Published in a book of short stories by HAL Press.
At Linping Rd. metro station, I disembarked- a friend had told me of a party in this neighborhood that was supposed to be very strange. I had fled to this city some months ago; in Chicago I felt swathed like an infant in the culture I had grown up in, and had wanted the stimulation of sudden deprivation- I thought that I was coming to a city resembling both the past and the future, but not any present I’d ever known. The life I made was very easy; somehow, it seemed very natural to find myself soaring across the peripheral highways in taxis, receiving large payments of cash, walking through twilit streets full of rapid, interrogating pairs of eyes- in fact, much more natural than the pedestrian fate I had in my own womblike country. I felt more and more an urge to recapture the initial rush of arrival, to plunge myself ever deeper into an existence that seemed at once foreign and more deeply human than any I’d ever known.
Rising from the tunnel. An infant playing with some toy, dawdling across the long, 20 yard space intended for commuters; at 8 PM, it’s empty. Walking into the street, walking into a wave of heat and noise; a crowd gathered around a flatbed truck heaped with watermelons, pudgy men in sleeveless tops flicking ash from their cigarettes on the ground. The architecture of Hongkou district is fascinating; I’ve never seen a more thorough rebuke to modernism. The pallid tower blocks found in every city in the world are here, too; but the impulse that they represent, to formalize and sanitize human life, is absolutely defeated, and they slump, light evaporating from certain windows, into the true space of habitation that the street has become. In this area, I’ve seen every human act conceivable take place in the street- a remembered night, two old men screaming at each other, arms splaying out into slaps that missed; pissing on a pile of bricks in a construction site, a transexual asked me coyly ‘XXXXXX’ I’ve ever seen a mother holding her child over a trashcan as his bowels emptied. The prostitutes who boredly play cards and spit melon seeds from red-lamp-lit rooms have always fascinated me, if only because I can’t imagine what sex with them is like- are there hidden rooms within these rooms, ratty mattresses flung on the floor? Would they laugh, leer or weep after- or just not say anything at all?
I had come by myself because I wanted to be free to do whatever I wanted, or things even that I didn’t want to do, but felt that I should. Strolling closer, the buildings all tainted with strange spots and smudges, so much so that I cleaned my glasses repeatedly. This was the season of eating crayfish, and vast vats full of the strange creatures, chili and oil simmered on all sides, bordered with tables of the kind of young men who anywhere else would try to mug me; here, they just glare. Looking at street numbers, I thought I’d missed it- the staircase was well-hidden. The club had opened in the 1980s, when it had to be totally secret. Its existence was still only passed on by word of mouth, though I guess the police have figured it out by now. A ground floor with a sign indicating saunas, rentable for 10RMB an hour; a buddha with some incense; a dirty floor reminiscient of a bathroom stall made enormous- chuckling men departing. An unhappy woman drinking murky tea from a plastic bottle took 5RMB as I ascended, a ballroom floor in front of me.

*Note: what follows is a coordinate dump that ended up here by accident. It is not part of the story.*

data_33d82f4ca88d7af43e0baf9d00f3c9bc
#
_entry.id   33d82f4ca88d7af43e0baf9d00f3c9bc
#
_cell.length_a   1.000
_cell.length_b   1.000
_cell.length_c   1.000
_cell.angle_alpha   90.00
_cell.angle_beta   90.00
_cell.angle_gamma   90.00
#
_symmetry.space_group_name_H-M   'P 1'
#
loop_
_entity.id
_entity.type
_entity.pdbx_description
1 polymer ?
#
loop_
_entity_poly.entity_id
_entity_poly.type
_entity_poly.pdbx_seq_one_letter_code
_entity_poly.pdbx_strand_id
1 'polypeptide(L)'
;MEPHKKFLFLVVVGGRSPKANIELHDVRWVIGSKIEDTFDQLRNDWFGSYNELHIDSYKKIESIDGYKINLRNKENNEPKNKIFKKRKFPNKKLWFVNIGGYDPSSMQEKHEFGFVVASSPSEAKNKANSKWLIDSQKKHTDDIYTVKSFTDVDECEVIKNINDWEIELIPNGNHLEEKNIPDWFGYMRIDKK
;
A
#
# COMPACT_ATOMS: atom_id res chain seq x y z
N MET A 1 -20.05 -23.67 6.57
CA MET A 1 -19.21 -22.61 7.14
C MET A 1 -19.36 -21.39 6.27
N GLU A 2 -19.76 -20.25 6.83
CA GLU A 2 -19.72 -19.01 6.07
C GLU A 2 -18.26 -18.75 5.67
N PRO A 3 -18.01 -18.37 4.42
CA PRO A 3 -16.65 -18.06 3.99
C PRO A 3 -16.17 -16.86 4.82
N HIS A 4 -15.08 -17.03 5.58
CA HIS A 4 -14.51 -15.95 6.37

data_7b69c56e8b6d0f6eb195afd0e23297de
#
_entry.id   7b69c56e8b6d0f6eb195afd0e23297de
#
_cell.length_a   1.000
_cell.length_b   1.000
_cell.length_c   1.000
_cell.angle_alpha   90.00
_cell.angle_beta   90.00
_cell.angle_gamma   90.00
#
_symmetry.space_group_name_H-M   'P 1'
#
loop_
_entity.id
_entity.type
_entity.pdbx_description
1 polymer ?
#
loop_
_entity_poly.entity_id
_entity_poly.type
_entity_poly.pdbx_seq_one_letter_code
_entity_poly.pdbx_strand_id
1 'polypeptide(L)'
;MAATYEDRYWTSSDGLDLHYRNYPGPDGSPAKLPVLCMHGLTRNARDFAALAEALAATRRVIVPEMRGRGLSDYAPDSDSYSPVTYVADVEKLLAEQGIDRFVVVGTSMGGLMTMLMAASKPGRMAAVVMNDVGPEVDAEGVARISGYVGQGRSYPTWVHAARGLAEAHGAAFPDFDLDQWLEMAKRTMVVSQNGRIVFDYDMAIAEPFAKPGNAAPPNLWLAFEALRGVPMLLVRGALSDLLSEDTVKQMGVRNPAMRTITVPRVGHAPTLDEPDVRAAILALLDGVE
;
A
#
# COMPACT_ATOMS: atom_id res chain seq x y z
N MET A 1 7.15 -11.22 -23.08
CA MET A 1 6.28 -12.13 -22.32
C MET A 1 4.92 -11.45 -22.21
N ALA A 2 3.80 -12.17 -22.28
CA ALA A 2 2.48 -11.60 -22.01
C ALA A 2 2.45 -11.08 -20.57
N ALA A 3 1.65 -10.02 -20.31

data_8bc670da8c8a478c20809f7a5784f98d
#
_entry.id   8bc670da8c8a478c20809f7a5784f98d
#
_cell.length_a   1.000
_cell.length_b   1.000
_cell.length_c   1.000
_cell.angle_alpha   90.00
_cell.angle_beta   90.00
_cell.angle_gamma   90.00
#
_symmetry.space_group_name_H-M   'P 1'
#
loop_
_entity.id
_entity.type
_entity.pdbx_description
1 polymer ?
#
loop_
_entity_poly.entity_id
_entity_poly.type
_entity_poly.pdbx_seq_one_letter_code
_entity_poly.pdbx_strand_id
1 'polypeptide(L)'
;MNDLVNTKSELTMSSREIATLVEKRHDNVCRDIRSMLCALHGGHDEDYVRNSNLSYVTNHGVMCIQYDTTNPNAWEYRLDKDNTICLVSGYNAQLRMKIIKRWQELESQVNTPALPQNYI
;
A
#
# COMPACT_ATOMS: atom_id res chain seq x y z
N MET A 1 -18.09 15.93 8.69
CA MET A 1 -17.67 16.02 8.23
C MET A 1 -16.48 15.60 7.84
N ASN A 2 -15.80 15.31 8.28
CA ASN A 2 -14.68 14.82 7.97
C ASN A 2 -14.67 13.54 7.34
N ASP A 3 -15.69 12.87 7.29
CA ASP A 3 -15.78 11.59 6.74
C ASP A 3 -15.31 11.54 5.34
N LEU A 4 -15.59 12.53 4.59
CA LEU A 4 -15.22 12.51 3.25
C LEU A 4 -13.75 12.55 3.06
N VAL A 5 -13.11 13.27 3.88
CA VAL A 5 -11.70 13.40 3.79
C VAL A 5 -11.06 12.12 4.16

Shanghai’s working class gay men have gathered here for the last 20 years, ages 20-60. I’ve never seen such an inclusive place, it makes me think of what the first days of house music must have been like. The absolute search for human freedom is located amidst leering taxi drivers, divans that are in fact the recuperated seats from crashed cars, an assortment of card tables with boiled water in thermoses, green tea leaves and plastic cups. Though beer is cheap here, nearly as cheap as in a convenience store, I’m the only one drinking. On the stage is the house band- a man playing the synthesized piano, a saxophonist, a man singing with great emotion- his voice nearly breaking into sobs- KTV classics, with lyrics which express the banality of true love. They’re extremely out of tune, with reverb that makes their music an echo of itself, but I think this is better. Though many of the customers are seated, many, muscular, scarred, with brushcut hair, are waltzing, or polka-ing, or doing some sort of weird chinese equivalent- the way one dances if one has only ever heard of dancing via watching a pirated DVD of a Jane Austen novel. Men speak to me eagerly, telling me absurd lies about having lived in Boston for 20 years, etc. A wiry man wearing makeup, but also with home-made tattoos on his arms, is dancing exquisitely, and I wonder with a start of his wife knows where he is. The amount of happiness in the room is so vast, the tight corset of traditional values loosened, each face shining in the way that is only possible for faces that are typically scowling. Going to the bar, I briefly chat with a younger man while waiting, and he asks if I want to try something, he says a specific word but I didn’t know what K-fen meant. OK, I follow his beckoned hand into an alcove where a table has been cleared of the thermoses and cups. 3 serious looking others were waiting for us, as I introduce myself my friend takes out some white powder, I wondered if it was coke for a second but then assumed probably not, unless there’s a source I don’t know of- the people I knew who did coke in Shanghai paid almost as much as a months rent here for 2 grams. The powder, chopped up with a subway card, is grainier and sharper looking anyway. As it drips through my nose I recognize ketamine, though different seeming than what I’ve done before. I remember trying to talk for a while and then feeling dazed, sinking into the couch, the dinning, shrill song swarming around me.